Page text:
Well, that was unfortunate. The Green Bay Packers’ 2019 season is over, ending in an ugly loss to the San Francisco 49ers in the NFC Championship.
But let’s look on the bright side though: now we enter the part of the year where hope springs eternal and optimism is the flavor of the month. That’s right, it’s now officially draft season for the Packers. This year we’ll be providing breakdowns twice a week on draft prospects who could potentially interest the Packers as they look to improve on both sides of the ball to take the next step. This week we’ll be breaking down USC offensive tackle Austin Jackson.
Austin Jackson, offensive tackle, USC
Weight: 310 pounds
The first thing that becomes apparent when watching Jackson in pass protection is his natural athleticism. He is quick out of his stance and shows glimpses of long, quick, and graceful strides getting into his pass set. Jackson clearly checks all of the athletic boxes you could want from an elite NFL pass protector. He has excellent rate of force burst, exceptional muscle elasticity (twitchiness), and very good flexibility, particularly in his hips.
I came away from Austin’s film pretty convinced that he’s going to blow up the combine. Unfortunately, there are several technical flaws in his game that I believe are going to severely hamper his ability to be even an average pass blocker until they’re ironed out. The first of these is his footwork during his kick step. Despite having excellent natural lateral agility and flexibility, Jackson tends to have poor economy of movement, with a tendency to take short, jerky steps in the middle portion of his kick step, forcing himself to take elongated steps later and opening himself up to quick jab steps inside and counter moves once he starts to overextend himself. Possibly as a consequence of his poor footwork, Jackson has a particularly bad habit of hitching perpendicularly to the line of scrimmage far too early, giving pass rushers a flattened pass rush arc and an easier path to the quarterback. While Jackson was generally able to recover and keep his quarterback clean at the college level, this habit will likely lead to many pressures and sacks in the NFL.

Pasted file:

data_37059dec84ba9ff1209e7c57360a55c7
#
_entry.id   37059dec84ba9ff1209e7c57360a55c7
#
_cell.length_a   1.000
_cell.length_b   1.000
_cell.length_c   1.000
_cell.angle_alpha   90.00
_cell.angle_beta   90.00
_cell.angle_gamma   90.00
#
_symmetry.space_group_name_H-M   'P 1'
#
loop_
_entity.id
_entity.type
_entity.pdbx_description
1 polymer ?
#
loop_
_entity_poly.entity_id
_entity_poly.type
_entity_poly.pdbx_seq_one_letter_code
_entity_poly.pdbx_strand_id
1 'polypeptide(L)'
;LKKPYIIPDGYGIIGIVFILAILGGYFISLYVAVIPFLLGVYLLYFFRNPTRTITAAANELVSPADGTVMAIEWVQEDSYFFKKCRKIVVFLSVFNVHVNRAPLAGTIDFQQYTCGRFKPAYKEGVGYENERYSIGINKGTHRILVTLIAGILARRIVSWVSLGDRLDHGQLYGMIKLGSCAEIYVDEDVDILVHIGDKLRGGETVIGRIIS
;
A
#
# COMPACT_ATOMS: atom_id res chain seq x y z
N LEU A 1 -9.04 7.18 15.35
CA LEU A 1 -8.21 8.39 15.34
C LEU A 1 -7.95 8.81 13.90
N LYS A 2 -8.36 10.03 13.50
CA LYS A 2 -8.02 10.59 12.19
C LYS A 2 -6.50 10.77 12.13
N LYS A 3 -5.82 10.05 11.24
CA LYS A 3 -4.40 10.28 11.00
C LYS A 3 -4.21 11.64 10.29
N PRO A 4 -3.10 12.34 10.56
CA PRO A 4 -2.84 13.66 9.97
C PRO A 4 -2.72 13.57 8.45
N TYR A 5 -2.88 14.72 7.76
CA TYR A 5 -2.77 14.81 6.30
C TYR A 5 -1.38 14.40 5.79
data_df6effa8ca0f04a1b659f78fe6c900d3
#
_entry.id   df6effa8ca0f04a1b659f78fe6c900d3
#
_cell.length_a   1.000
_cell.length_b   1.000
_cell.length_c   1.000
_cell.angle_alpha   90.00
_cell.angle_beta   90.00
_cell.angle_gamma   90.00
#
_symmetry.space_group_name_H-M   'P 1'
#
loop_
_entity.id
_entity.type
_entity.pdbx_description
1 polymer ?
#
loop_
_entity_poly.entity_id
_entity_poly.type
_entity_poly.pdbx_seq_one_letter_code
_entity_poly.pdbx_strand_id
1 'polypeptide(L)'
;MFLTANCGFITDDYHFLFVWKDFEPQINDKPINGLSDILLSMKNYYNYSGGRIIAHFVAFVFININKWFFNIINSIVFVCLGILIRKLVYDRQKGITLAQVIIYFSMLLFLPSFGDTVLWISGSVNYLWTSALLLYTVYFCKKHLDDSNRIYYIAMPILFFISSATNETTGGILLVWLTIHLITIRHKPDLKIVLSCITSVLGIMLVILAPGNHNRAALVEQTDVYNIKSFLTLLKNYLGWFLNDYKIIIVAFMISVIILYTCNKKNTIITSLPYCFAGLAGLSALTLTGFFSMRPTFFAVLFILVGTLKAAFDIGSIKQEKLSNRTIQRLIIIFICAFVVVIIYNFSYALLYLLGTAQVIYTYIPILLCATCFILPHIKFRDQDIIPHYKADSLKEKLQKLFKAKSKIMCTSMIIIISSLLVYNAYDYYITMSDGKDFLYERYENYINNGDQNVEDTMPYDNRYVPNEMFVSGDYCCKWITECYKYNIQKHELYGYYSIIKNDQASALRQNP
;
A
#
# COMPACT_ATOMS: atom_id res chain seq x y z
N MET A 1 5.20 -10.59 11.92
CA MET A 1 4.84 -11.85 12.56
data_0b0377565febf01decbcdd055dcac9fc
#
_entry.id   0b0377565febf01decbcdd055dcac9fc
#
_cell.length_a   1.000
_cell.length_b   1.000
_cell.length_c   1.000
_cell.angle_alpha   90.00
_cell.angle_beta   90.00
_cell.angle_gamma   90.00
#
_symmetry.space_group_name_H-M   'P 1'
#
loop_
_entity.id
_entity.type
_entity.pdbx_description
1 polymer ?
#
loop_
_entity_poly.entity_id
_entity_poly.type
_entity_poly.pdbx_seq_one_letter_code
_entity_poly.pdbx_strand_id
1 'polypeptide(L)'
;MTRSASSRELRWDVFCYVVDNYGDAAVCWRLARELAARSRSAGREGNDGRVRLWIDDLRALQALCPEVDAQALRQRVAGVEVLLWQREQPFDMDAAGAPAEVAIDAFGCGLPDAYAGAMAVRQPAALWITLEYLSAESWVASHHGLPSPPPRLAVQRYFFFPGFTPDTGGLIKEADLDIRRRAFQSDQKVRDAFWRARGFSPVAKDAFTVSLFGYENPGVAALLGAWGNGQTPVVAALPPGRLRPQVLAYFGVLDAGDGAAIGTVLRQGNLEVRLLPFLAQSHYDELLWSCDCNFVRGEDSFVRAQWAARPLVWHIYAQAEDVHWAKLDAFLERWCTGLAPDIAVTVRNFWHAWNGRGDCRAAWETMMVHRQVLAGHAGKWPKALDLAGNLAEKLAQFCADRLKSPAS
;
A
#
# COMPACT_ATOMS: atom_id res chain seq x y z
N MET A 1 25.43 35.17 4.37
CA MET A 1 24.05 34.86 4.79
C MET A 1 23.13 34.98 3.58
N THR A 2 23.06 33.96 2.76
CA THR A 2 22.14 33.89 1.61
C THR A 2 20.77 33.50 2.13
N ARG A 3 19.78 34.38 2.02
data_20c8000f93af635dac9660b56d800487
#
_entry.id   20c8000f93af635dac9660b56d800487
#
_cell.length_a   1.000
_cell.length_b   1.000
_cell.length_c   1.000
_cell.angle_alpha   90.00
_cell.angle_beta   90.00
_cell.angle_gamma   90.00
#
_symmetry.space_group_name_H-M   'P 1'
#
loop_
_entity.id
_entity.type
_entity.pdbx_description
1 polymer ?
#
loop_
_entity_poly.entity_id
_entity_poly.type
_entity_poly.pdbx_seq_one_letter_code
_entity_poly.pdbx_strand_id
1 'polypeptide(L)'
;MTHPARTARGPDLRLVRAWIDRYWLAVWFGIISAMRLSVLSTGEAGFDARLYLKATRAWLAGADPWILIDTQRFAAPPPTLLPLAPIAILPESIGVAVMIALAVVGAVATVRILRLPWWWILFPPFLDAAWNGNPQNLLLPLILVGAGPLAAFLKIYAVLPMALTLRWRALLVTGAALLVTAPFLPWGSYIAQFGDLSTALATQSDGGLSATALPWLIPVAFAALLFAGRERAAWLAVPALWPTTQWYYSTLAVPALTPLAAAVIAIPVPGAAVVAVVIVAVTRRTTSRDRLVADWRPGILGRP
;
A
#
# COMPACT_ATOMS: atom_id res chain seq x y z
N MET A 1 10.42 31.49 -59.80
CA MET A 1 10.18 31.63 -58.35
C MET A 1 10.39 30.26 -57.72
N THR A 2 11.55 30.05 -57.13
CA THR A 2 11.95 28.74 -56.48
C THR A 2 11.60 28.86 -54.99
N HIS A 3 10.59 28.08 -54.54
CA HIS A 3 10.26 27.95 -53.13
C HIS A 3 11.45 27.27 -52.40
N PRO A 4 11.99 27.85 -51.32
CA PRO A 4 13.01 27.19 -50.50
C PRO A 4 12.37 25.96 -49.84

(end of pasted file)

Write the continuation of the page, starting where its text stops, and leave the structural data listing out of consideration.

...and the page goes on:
While Jackson’s footwork leaves something to be desired, his truly fatal flaw is the lack of of an explosive first punch. While Jackson is obviously very strong and athletic, he seems to struggle rapidly translating force from his legs and hips into his arms. As a result, his punch is relatively slow and weak and this leaves him exposed to pass rush moves that rely on defeating an initial punch such as swipes and cross chops. Almost all of the sacks and quarterback hits that Jackson gave up were a result of having his punch defeated and the defender blowing by him as he attempted to recover. If college players are able to exploit him this way, it’s a pretty sure bet that technicians with excellent hand skills such as Za’Darius and Preston Smith will absolutely steal his lunch money at the next level.
Even so, I would almost be willing to overlook these problems if I saw him improve these areas year over year, but his game tape looked virtually unchanged between his sophomore and junior years. David Bahktiari had excellent natural lateral movement but a choppy kickstep when he came into college. While he still hadn’t perfected his footwork by the end of his junior year, he had made significant improvement and you could project that he’d continue improve at an NFL level. You can’t make that same kind of projection with Jackson, which presents the risk that he may never realize his potential as a pass protector.